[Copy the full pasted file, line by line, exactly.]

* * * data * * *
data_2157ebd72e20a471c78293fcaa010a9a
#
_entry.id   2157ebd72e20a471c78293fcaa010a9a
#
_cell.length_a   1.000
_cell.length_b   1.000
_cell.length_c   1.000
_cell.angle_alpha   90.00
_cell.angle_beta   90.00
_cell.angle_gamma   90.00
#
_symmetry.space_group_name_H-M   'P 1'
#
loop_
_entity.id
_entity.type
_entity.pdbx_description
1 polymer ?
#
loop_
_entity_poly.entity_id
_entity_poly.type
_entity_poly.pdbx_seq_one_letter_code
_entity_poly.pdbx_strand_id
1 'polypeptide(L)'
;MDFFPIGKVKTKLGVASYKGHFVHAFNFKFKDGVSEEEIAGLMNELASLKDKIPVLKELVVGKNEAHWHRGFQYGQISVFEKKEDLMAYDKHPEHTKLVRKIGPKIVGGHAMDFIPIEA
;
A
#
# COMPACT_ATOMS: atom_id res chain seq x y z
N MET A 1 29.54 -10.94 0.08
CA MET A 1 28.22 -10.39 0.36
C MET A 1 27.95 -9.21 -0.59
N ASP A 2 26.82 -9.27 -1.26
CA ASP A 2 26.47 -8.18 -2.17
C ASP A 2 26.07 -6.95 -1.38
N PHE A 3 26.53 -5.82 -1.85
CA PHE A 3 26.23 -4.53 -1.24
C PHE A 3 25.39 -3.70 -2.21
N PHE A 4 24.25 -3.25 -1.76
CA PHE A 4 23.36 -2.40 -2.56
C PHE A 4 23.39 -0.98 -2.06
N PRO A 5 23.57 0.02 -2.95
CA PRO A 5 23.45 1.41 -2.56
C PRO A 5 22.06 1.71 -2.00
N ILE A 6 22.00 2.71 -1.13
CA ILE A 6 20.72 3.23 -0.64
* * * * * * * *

data_2157ebd72e20a471c78293fcaa010a9a
#
_entry.id   2157ebd72e20a471c78293fcaa010a9a
#
_cell.length_a   1.000
_cell.length_b   1.000
_cell.length_c   1.000
_cell.angle_alpha   90.00
_cell.angle_beta   90.00
_cell.angle_gamma   90.00
#
_symmetry.space_group_name_H-M   'P 1'
#
loop_
_entity.id
_entity.type
_entity.pdbx_description
1 polymer ?
#
loop_
_entity_poly.entity_id
_entity_poly.type
_entity_poly.pdbx_seq_one_letter_code
_entity_poly.pdbx_strand_id
1 'polypeptide(L)'
;MDFFPIGKVKTKLGVASYKGHFVHAFNFKFKDGVSEEEIAGLMNELASLKDKIPVLKELVVGKNEAHWHRGFQYGQISVFEKKEDLMAYDKHPEHTKLVRKIGPKIVGGHAMDFIPIEA
;
A
#
# COMPACT_ATOMS: atom_id res chain seq x y z
N MET A 1 29.54 -10.94 0.08
CA MET A 1 28.22 -10.39 0.36
C MET A 1 27.95 -9.21 -0.59
N ASP A 2 26.82 -9.27 -1.26
CA ASP A 2 26.47 -8.18 -2.17
C ASP A 2 26.07 -6.95 -1.38
N PHE A 3 26.53 -5.82 -1.85
CA PHE A 3 26.23 -4.53 -1.24
C PHE A 3 25.39 -3.70 -2.21
N PHE A 4 24.25 -3.25 -1.76
CA PHE A 4 23.36 -2.40 -2.56
C PHE A 4 23.39 -0.98 -2.06
N PRO A 5 23.57 0.02 -2.95
CA PRO A 5 23.45 1.41 -2.56
C PRO A 5 22.06 1.71 -2.00
N ILE A 6 22.00 2.71 -1.13
CA ILE A 6 20.72 3.23 -0.64